My goal was Harajuku, a part of Tokyo of which I’d heard so much about: strange fashions, bizarre sights and Japanese people pushing the limits of culture. I was armed and ready to take on Tokyo with my camera—and when I exited at Harajuku station, I was instantly greeted by so many Harajuku girls! At least, that’s what my excited tourist mind told me. There were about fifty young girls, dressed in perky schoolgirl fashion, all standing against walls and pillars and facing the incoming flow of commuter traffic—each holding up handwritten signs with earnest Japanese characters. “V6!” the signs shouted, or rather, those are the only words I could decipher. I talked to one girl, then another—no English plus no Japanese equals a guessing game of hands and smiles. In fact, I am quickly learning that Japan is a guessing game of constantly gathering clues, in hopes that someday I might decipher what’s really inside that little brown envelope in the middle of the game board.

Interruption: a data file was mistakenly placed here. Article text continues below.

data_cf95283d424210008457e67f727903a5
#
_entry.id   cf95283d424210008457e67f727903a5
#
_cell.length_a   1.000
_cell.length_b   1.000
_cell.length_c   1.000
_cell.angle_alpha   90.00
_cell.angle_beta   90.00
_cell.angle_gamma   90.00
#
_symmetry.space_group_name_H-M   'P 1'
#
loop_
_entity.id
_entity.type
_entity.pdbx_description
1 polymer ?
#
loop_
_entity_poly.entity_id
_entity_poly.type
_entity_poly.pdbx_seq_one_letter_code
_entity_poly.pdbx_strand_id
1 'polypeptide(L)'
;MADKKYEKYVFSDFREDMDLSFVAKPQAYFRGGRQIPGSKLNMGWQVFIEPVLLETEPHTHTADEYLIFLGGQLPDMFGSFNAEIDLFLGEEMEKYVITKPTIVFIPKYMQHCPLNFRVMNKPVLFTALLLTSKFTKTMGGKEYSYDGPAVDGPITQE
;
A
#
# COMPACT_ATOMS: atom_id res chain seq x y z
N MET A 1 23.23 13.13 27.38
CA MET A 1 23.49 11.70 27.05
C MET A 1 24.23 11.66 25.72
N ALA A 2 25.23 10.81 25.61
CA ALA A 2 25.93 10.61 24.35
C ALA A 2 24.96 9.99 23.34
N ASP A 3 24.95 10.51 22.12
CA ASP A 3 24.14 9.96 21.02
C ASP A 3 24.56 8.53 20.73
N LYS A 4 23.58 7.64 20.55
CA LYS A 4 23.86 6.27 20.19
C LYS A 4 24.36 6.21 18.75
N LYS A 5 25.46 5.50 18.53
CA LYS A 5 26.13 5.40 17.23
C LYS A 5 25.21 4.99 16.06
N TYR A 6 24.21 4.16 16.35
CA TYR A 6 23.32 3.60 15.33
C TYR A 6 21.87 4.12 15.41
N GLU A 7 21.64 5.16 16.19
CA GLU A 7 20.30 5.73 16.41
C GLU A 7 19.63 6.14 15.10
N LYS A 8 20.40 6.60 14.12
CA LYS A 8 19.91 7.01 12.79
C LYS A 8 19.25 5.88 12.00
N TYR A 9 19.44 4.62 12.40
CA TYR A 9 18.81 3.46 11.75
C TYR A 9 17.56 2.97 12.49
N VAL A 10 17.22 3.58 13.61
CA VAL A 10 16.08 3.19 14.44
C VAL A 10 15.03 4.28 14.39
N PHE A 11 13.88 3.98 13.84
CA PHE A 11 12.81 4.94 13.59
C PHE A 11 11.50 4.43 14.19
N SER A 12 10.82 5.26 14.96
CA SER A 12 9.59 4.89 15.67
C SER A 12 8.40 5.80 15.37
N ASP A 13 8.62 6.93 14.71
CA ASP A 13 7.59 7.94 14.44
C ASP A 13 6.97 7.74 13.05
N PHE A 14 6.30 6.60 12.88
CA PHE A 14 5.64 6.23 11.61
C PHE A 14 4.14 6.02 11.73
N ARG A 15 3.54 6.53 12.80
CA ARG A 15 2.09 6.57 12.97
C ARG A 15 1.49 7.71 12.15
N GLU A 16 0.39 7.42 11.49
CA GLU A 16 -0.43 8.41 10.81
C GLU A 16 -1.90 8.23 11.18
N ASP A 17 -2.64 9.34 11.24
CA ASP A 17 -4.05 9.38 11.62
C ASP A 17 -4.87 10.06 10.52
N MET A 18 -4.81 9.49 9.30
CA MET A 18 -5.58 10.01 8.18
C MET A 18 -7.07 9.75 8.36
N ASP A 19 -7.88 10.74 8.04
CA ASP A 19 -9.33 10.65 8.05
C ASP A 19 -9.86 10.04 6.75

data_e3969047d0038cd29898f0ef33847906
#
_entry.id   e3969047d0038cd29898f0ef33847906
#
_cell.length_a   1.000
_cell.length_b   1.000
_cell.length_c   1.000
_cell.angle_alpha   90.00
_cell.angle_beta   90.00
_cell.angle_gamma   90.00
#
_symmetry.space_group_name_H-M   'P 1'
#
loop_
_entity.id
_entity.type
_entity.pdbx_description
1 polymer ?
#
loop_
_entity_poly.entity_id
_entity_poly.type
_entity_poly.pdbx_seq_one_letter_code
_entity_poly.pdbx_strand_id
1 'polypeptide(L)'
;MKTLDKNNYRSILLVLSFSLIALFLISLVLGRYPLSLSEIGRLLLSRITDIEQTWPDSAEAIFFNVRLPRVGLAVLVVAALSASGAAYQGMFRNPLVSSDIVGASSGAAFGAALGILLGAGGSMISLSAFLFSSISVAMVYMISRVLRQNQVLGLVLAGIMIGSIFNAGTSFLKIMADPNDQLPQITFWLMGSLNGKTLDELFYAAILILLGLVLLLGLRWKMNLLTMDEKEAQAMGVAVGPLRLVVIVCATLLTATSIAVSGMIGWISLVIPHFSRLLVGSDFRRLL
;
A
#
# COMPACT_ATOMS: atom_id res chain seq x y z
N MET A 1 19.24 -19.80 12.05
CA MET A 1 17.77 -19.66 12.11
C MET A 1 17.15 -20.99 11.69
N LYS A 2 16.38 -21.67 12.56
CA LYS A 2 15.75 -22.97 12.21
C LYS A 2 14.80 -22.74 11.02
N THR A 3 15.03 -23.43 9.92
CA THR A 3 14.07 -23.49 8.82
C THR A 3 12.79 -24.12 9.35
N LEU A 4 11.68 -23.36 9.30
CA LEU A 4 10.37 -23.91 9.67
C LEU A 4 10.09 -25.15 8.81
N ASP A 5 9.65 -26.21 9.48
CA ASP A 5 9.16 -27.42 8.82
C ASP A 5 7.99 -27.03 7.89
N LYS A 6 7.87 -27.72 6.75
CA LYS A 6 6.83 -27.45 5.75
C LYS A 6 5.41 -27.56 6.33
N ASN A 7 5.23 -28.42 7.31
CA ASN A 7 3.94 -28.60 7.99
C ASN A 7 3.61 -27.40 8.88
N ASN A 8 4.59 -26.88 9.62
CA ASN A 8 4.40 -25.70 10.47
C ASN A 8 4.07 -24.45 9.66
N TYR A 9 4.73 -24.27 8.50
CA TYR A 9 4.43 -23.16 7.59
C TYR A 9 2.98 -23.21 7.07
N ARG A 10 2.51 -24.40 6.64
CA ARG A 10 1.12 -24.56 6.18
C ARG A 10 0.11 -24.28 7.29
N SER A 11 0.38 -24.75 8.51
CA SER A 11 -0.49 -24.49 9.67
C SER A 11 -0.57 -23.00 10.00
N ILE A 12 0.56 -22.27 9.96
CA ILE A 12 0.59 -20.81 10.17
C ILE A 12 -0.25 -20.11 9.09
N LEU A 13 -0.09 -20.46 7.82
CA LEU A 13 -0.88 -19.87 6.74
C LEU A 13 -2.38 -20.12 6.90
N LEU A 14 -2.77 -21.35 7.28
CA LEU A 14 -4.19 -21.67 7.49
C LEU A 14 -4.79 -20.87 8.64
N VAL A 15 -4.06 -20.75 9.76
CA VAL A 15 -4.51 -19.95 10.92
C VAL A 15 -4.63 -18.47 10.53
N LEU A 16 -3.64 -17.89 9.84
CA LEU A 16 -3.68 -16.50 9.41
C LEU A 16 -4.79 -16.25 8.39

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Fans of Japanese boy band V6 seek tickets to their concert. (AE/NGS)

What I discovered is that V6 is a very popular Japanese boy band and that they were having a concert in Harajuku that night. These girls were all scrambling for tickets, some of them offering their friendship for the evening in exchange for a ticket. “Take me! Sexy honey bunny!” said one girl’s sign, handwritten on lined notebook paper. All this, for a band whose hit single “Honey Beat” opens with the line, “I wanna make you shining smile.”

I was shining smiling as I walked away from the station in search of the crazy pop world of Harajuku. Instead, like being drawn into a dream I couldn’t control, I found myself entering a huge forest. A single, four-story-high torii gate bridged the wide gravel path, inviting me in and I followed, walking slowly, watching as others entered, bowing at the forest through the gate.